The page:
31

Trigger variables are used during what ventilation modes?

Assisted

32

Limit Variable

When value is reached, inspiration will be terminated

1. Volume limit
2. Pressure limit

33

What does a pressure limit prevent?

Barotrauma if ventilator is set inappropriately

34

How can volume controlled ventilation be achieved?

Flow controlled, time cycled ventilator
OR
Flow controlled, volume limited, time cycled ventilator

35

How can pressure controlled ventilation be achieved?

-Pressure controlled, time cycled ventilator
- Pressure controlled, pressure cycled ventilator
- Flow controlled, pressure cycled ventilator

36

I:E Ratio

Ratio of inspiratory/expiratory times

37

What does the I:E ratio define?

Tidal volume (Vt)

38

Does the RR affect inspiratory time and Vt?

Nope

39

PIP

Peak inspiratory pressure- inflates alveoli

40

PEEP

Positive end expiratory pressure- keeps alveoli open

41

Indications for PEEP

1. Open thorax
2. Lung parenchymal disease
3. Following alveolar recruitment maneuver

42

Should PEEP be used during routine anesthesia?

Benefits are questionable

43

IMV

Intermittent mandatory ventilation- allowed to breath freely between mechanical breaths

44

SIMV

Synchronized IMV- each spontaneous breath is assisted

45

PSV

Pressure Support Ventilation- patient is breathing freely but supported with pressure

Flow termination, better synchrony than SIMV

46

CPAP

Continuous Positive Airway Pressure- assisted ventilation mode when both insp/exp pressures are positive

47

Ventilating healthy lung values

Tidal volume : 10-15mL/kg
RR: 10-15 bpm
Inspiratory time: 1-2sec
PIP: 10-20 cmH2O
PEEP: 0-2 cmH2O

48

Ventilating sick lungs

Tidal volume : 4-8mL/kg
RR: up to 60 bpm
Inspiratory time: may be increased but watch expiration
PIP: 35-60max cmH2O
PEEP as needed: 5-20 cmH2O

49

Which lung typically collapses during anesthetic procedures?

The most dependent one very rapidly after induction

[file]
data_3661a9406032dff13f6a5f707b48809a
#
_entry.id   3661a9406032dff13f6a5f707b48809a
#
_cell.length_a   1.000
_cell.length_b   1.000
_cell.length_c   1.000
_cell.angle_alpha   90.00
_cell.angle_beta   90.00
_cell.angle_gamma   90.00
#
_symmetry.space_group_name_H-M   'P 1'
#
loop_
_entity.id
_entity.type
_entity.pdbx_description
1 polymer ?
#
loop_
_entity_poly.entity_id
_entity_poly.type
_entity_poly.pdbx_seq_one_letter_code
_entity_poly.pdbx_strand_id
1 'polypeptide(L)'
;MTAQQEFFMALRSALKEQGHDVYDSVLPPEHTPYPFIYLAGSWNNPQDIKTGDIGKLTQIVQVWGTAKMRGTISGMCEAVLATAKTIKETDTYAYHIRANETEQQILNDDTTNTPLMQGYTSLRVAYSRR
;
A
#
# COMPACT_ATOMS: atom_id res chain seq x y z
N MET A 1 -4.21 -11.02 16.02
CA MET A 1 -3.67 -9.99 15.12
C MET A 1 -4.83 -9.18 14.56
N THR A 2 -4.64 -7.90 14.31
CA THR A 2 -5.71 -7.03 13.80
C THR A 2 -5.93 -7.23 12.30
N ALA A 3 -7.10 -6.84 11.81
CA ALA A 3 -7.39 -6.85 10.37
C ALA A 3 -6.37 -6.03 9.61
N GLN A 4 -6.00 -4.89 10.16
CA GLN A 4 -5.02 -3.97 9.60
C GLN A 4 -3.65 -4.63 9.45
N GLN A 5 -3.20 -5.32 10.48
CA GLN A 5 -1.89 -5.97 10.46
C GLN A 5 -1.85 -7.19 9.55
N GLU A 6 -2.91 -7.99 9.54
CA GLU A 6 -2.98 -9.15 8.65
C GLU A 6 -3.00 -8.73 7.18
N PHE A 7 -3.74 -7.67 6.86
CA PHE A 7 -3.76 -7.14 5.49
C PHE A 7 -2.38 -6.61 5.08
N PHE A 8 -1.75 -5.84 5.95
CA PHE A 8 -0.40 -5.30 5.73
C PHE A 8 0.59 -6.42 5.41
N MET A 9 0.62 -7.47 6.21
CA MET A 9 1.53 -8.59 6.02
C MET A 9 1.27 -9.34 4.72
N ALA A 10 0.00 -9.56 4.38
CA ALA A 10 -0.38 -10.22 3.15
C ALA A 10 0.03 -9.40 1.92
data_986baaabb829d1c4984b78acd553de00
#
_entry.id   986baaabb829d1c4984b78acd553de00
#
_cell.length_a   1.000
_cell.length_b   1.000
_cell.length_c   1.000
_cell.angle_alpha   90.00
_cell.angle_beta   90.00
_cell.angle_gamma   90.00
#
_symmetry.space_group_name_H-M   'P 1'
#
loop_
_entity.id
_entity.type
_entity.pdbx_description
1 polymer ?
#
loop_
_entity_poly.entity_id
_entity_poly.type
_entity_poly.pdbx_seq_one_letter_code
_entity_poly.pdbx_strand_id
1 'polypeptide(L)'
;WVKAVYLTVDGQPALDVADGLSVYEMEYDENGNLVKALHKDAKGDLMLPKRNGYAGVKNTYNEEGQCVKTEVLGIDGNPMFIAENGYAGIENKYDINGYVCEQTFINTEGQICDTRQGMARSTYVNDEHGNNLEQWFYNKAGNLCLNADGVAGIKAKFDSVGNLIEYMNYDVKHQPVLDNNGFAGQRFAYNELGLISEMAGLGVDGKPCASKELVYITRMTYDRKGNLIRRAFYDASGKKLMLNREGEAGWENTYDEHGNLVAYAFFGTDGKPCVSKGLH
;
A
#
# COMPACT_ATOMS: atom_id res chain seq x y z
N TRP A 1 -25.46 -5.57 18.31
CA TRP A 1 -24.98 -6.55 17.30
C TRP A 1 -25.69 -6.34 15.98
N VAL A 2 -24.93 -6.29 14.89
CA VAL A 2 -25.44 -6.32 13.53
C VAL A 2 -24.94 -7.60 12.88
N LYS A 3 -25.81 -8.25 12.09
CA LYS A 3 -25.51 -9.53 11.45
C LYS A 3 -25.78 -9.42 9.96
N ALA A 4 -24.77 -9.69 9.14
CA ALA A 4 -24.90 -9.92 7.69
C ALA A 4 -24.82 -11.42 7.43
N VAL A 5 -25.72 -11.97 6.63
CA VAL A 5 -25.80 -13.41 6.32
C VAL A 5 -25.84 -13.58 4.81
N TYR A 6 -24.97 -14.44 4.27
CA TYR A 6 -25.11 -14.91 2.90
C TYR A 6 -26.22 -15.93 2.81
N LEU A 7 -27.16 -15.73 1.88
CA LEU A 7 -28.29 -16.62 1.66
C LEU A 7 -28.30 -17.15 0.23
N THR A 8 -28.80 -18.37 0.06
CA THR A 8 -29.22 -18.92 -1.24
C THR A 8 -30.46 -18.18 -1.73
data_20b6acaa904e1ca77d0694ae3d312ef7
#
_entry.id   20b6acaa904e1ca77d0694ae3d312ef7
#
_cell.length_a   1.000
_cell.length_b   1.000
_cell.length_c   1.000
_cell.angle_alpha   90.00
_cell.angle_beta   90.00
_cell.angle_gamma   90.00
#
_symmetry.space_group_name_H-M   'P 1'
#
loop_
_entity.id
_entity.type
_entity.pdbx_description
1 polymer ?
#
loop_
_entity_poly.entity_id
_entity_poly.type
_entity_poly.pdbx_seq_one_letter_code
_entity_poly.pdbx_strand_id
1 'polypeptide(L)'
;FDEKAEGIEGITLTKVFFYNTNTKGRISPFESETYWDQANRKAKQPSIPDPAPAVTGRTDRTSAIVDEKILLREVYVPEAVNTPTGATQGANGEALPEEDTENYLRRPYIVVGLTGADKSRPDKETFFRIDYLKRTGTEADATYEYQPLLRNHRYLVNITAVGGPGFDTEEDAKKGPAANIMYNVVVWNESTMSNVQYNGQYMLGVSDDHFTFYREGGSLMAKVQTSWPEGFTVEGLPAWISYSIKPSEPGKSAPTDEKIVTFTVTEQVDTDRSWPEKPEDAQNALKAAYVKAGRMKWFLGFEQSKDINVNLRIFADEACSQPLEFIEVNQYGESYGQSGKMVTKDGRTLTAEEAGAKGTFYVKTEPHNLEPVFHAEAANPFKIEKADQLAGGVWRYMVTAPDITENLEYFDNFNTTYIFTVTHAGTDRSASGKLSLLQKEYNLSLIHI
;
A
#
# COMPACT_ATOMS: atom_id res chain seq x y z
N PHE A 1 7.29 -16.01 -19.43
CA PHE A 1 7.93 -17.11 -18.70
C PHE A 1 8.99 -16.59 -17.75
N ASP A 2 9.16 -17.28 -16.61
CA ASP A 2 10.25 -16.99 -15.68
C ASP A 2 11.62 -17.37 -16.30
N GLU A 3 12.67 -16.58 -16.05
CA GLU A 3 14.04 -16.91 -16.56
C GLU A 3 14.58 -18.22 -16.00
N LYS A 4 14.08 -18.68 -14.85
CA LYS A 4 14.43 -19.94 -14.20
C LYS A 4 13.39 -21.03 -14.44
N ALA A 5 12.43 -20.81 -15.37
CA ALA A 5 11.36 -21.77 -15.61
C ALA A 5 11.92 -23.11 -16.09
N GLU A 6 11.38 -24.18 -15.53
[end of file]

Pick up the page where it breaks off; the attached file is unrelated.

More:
50

Can a collapsed lung persist for hours/days after surgery?

Yes

51

What is cyclic recruitment?

Opening and collapse of alveoli with each breath, may lead to lung injury

52

Mechanisms of atelectasis formation

1. Compression
2. Absorption
3. Lack of surfactant

53

Alveolar recruitment maneuver (ARM)

Therapeutic maneuver aiming to open lung atelectasis and improve oxygenation

54

Types of ARM

CPAP and Cycling

Should be followed by PEEP

55

Open Lung concept

Therapeutic approach aiming to reverse atelectasis, prevent cyclic recruitment, and ventilator inducted lung injury

ARM followed by optimal PEEP

56

Clinical application of ARM

Safe airway pressures are highly individual variation

Should only be performed if you have sufficient monitoring/equipment and clinical indication

57

Patient-ventilator asynchrony

Patient attempts to breath out of phase with the ventilator

58

Common causes of patient-ventilator asynchrony

Inadequate anesthetic depth
Inadequate lung volume or tidal volume

ICU: pneumothroax, atelectasis, hypotension, hyperthermia

59

Treatment for patient-ventilator asynchrony

Treat underlying cause; may cause rapid deterioration of oxygenation and ventilation

60

Weaning from ventilator after surgery

If a normal healthy animal it's simple

Decrease ventilator setting or continue ventilating until fully awake

May use opioid antagonists if necessary

61

Weaning from ventilator in the ICU

More difficult since lungs are probably not healthy

Spontaneous ventilation trials may be used